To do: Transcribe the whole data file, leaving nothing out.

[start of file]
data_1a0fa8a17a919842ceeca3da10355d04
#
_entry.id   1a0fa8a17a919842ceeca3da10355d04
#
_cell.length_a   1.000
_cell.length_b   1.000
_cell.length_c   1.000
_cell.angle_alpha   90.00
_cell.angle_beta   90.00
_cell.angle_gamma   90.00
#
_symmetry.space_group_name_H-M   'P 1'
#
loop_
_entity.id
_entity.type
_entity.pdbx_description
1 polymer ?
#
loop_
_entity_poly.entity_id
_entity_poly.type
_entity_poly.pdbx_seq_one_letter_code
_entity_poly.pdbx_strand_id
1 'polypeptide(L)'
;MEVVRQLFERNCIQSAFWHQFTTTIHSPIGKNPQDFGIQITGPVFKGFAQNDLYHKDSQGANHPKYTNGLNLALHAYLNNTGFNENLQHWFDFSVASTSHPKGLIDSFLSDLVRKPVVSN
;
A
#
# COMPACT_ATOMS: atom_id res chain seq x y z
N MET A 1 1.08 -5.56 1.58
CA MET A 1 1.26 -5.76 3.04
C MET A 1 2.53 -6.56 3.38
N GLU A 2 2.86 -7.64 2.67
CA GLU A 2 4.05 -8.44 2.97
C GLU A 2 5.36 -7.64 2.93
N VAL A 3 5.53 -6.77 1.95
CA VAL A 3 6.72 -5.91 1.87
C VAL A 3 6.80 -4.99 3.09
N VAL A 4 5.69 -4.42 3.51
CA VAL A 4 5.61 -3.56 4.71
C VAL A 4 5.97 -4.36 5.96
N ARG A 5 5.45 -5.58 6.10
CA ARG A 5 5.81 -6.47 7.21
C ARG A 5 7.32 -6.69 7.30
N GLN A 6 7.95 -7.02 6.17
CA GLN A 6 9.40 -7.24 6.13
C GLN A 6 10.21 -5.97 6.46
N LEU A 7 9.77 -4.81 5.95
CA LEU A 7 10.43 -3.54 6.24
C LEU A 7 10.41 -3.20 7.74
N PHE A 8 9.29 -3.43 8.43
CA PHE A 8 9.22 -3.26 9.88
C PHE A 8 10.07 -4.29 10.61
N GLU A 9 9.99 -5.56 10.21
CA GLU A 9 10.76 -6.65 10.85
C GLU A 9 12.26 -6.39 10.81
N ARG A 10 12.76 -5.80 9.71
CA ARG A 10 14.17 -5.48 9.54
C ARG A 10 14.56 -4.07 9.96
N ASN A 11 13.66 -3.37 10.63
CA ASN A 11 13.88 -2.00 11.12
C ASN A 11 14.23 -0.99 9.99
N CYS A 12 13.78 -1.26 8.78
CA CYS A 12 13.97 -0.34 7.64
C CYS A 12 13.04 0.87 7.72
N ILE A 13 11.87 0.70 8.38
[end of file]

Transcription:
data_1a0fa8a17a919842ceeca3da10355d04
#
_entry.id   1a0fa8a17a919842ceeca3da10355d04
#
_cell.length_a   1.000
_cell.length_b   1.000
_cell.length_c   1.000
_cell.angle_alpha   90.00
_cell.angle_beta   90.00
_cell.angle_gamma   90.00
#
_symmetry.space_group_name_H-M   'P 1'
#
loop_
_entity.id
_entity.type
_entity.pdbx_description
1 polymer ?
#
loop_
_entity_poly.entity_id
_entity_poly.type
_entity_poly.pdbx_seq_one_letter_code
_entity_poly.pdbx_strand_id
1 'polypeptide(L)'
;MEVVRQLFERNCIQSAFWHQFTTTIHSPIGKNPQDFGIQITGPVFKGFAQNDLYHKDSQGANHPKYTNGLNLALHAYLNNTGFNENLQHWFDFSVASTSHPKGLIDSFLSDLVRKPVVSN
;
A
#
# COMPACT_ATOMS: atom_id res chain seq x y z
N MET A 1 1.08 -5.56 1.58
CA MET A 1 1.26 -5.76 3.04
C MET A 1 2.53 -6.56 3.38
N GLU A 2 2.86 -7.64 2.67
CA GLU A 2 4.05 -8.44 2.97
C GLU A 2 5.36 -7.64 2.93
N VAL A 3 5.53 -6.77 1.95
CA VAL A 3 6.72 -5.91 1.87
C VAL A 3 6.80 -4.99 3.09
N VAL A 4 5.69 -4.42 3.51
CA VAL A 4 5.61 -3.56 4.71
C VAL A 4 5.97 -4.36 5.96
N ARG A 5 5.45 -5.58 6.10
CA ARG A 5 5.81 -6.47 7.21
C ARG A 5 7.32 -6.69 7.30
N GLN A 6 7.95 -7.02 6.17
CA GLN A 6 9.40 -7.24 6.13
C GLN A 6 10.21 -5.97 6.46
N LEU A 7 9.77 -4.81 5.95
CA LEU A 7 10.43 -3.54 6.24
C LEU A 7 10.41 -3.20 7.74
N PHE A 8 9.29 -3.43 8.43
CA PHE A 8 9.22 -3.26 9.88
C PHE A 8 10.07 -4.29 10.61
N GLU A 9 9.99 -5.56 10.21
CA GLU A 9 10.76 -6.65 10.85
C GLU A 9 12.26 -6.39 10.81
N ARG A 10 12.76 -5.80 9.71
CA ARG A 10 14.17 -5.48 9.54
C ARG A 10 14.56 -4.07 9.96
N ASN A 11 13.66 -3.37 10.63
CA ASN A 11 13.88 -2.00 11.12
C ASN A 11 14.23 -0.99 9.99
N CYS A 12 13.78 -1.26 8.78
CA CYS A 12 13.97 -0.34 7.64
C CYS A 12 13.04 0.87 7.72
N ILE A 13 11.87 0.70 8.38